8) Exhibition, trade fair and media advertising which has helped in marketing of goods services. This has enhanced e-commerce.
9) The modern banking system through electronic banking (e-banking) and automated teller machines.
10) E-mail, text messages which have replaced posting of letters, online registration of Examination e.g. WAEC, NECO etc and the development of DSTV which have enabled Nigerian to watch programmes e.g. football matches from far away countries. However it is important to mention that globalization calls for innovative, dynamic and committed management.

Negative Effects of Globalization on Nigeria Economy
1) Globalization has caused in most cases, developing countries like Nigeria to live at the mercy of the super powers of the developed countries in terms of military economic manipulations, and even Health as in the case of Ebola treatment drugs.
2) The concept discredits indigenous cultures, values, knowledge and experience.
3) It undermines national economic and political independence and creates to some extent international dispantries.
4) The trade regime in advanced economics most times generally discriminate against the goods that poor countries produce e.g. food, textile and clothing.
5) Nigerians underdevelopment and impoverishment is the direct aftermath of the European colonization, global capitalist exploitation and ruthless extraction of resources.
6) In Nigeria, life expectancy is about 51 years and is increasingly being reduced with low calorie intakes, poverty, uncertainty, hardship, robbery, tribe wars etc. (Claudia, Diana 2012)
7) Nigeria as a component part of the world, experience global warming resulting from emission of gases from exhausts, chimneys which depletes the diatomic molecule – ozone
8) Policies of deregulation, privatization and commercialization packaged by the International Monetary Fund, the World Bank and the world Trade Organization, do not take into account, the economics peculiarities of Nigeria. This effect automatically weakens a country’s sovereignty.
9) Globalization does not seem to be giving us much in terms of technological transfer, industrialization and economic development in general.
10) The mass importation of electronic communication and military gadgets without commensurate exportation of Nigerian goods as compensation has left Nigeria in unfavourable terms of trade and deficit balance.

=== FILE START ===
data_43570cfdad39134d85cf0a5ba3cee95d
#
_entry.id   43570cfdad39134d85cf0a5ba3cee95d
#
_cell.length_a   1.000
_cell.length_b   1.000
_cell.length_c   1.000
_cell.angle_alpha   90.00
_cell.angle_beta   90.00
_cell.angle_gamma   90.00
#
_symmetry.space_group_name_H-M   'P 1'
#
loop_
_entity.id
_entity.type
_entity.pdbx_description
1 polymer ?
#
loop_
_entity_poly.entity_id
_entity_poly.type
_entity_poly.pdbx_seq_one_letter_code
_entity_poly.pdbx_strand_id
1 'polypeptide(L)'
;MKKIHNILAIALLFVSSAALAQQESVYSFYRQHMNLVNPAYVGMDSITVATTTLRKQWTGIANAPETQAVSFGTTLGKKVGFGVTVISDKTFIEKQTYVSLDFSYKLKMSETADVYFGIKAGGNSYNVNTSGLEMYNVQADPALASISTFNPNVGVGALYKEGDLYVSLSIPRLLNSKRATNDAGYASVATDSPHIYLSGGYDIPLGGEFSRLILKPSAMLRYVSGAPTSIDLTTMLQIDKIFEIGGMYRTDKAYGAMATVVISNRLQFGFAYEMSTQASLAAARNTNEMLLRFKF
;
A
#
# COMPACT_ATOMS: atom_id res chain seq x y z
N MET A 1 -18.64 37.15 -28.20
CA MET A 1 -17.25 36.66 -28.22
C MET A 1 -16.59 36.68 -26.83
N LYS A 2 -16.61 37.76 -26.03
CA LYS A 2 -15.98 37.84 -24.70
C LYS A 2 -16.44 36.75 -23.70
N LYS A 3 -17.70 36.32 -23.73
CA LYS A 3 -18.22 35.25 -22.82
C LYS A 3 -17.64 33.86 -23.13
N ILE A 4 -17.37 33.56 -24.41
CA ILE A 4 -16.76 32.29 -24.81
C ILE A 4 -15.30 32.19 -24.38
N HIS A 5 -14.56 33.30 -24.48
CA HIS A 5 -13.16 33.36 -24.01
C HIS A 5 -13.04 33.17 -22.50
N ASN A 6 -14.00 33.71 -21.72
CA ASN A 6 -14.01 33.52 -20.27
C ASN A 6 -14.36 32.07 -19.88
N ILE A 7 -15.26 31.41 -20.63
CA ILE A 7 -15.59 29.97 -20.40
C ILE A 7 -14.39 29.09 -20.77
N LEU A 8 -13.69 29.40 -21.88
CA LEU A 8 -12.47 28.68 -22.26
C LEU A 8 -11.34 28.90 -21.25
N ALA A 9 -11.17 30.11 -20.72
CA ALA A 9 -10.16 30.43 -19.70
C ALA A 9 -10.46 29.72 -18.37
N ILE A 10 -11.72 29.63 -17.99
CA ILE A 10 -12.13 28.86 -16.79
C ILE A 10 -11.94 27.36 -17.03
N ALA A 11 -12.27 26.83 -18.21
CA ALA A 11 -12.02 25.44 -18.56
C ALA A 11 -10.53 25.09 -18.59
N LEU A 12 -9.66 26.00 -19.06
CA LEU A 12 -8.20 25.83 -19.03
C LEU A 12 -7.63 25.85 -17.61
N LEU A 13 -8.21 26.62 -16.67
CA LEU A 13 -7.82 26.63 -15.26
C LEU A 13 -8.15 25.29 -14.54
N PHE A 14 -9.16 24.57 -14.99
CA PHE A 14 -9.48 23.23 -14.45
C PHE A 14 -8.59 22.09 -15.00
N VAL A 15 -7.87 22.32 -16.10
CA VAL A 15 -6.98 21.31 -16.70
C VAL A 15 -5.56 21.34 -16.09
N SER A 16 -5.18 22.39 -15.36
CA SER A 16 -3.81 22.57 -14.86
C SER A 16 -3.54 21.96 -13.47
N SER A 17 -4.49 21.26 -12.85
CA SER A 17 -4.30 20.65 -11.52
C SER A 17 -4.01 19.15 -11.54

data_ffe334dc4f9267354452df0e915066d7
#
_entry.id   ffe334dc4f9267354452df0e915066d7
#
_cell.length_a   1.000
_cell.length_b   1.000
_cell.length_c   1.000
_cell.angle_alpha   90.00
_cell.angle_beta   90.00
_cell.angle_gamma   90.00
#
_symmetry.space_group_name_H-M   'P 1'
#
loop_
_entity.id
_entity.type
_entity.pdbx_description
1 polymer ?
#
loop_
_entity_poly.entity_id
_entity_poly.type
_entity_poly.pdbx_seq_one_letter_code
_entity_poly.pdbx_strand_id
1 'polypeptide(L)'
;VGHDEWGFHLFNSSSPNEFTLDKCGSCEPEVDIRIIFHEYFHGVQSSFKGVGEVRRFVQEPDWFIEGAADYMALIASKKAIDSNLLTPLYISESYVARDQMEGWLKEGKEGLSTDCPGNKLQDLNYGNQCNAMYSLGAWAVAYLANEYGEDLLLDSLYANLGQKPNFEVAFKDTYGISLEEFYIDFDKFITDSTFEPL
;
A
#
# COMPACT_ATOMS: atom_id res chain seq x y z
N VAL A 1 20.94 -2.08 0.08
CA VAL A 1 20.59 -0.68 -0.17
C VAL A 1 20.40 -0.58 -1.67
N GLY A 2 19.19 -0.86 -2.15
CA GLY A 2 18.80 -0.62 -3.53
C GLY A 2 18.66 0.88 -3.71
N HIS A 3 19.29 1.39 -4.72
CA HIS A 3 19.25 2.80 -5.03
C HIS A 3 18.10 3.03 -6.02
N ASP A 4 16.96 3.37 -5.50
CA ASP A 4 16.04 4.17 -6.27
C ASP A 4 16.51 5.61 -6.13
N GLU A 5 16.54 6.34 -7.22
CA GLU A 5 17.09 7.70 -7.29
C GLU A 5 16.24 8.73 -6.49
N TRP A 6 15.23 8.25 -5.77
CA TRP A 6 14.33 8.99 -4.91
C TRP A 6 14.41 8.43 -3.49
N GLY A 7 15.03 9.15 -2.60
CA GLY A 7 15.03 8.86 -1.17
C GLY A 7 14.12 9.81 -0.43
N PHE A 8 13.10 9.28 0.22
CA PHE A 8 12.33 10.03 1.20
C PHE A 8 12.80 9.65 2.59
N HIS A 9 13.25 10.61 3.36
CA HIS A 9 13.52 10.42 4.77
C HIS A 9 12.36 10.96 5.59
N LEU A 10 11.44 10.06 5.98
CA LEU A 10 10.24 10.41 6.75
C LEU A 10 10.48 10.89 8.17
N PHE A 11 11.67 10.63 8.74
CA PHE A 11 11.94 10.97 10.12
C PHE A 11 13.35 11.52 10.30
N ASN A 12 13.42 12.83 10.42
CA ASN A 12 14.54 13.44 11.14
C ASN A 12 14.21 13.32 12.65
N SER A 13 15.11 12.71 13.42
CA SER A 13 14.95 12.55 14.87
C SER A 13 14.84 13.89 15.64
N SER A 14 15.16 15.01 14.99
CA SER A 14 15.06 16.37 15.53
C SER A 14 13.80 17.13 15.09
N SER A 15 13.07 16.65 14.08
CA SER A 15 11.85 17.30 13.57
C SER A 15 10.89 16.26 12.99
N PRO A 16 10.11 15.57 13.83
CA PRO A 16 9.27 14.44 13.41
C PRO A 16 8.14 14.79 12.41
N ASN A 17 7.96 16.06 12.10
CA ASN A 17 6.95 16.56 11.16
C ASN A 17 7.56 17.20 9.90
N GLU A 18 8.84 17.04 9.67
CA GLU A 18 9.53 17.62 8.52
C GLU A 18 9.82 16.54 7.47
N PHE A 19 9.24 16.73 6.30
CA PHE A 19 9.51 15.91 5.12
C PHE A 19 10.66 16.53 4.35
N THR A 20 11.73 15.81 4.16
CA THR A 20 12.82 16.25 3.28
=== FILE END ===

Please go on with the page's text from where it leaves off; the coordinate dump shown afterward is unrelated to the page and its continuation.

11) The Boko Haram Insurgent Group – this is a domestic terrorist group that is propelled by a clearly – defined strategic outlook with the ambition to Islamize the Nigeria States. The group is inspired by other terrorist groups as a result of the negative effect of globalization. (Christian et al 2013)
12) Loss of biodiversity - A profound reduction of genetic diversity in Agriculture is another effect of globalization. Agricultural products directly affect the economic status of the country. The impact of globalization has had a bad influence on our wild varieties of food plants.
13) It also causes interferences on personal and National privacy. The critics of globalization believe that free International trade in goods and financial assets does more harm than good. They view it as a vehicle for enriching corporate elite, to the detriment of poor people and the environment. On the other hand, the supporters of free international trade think that globalization holds the key.
The Effect of Globalization on Nigeria Economic Development
Some of the effects of globalization on the Economic Development of Nigeria include: -
1) Economic Stagnation - The experience of post-independent. Africa generally demonstrates quite clearly that like other developing countries, it is not catching with the advanced economics. As long as Nigerian continues to open up her economy in competition with all the other advanced countries in the ‘global market’ economic stagnation will be experienced. This situation will continue to worsen because of Nigeria’s weak economic capacity.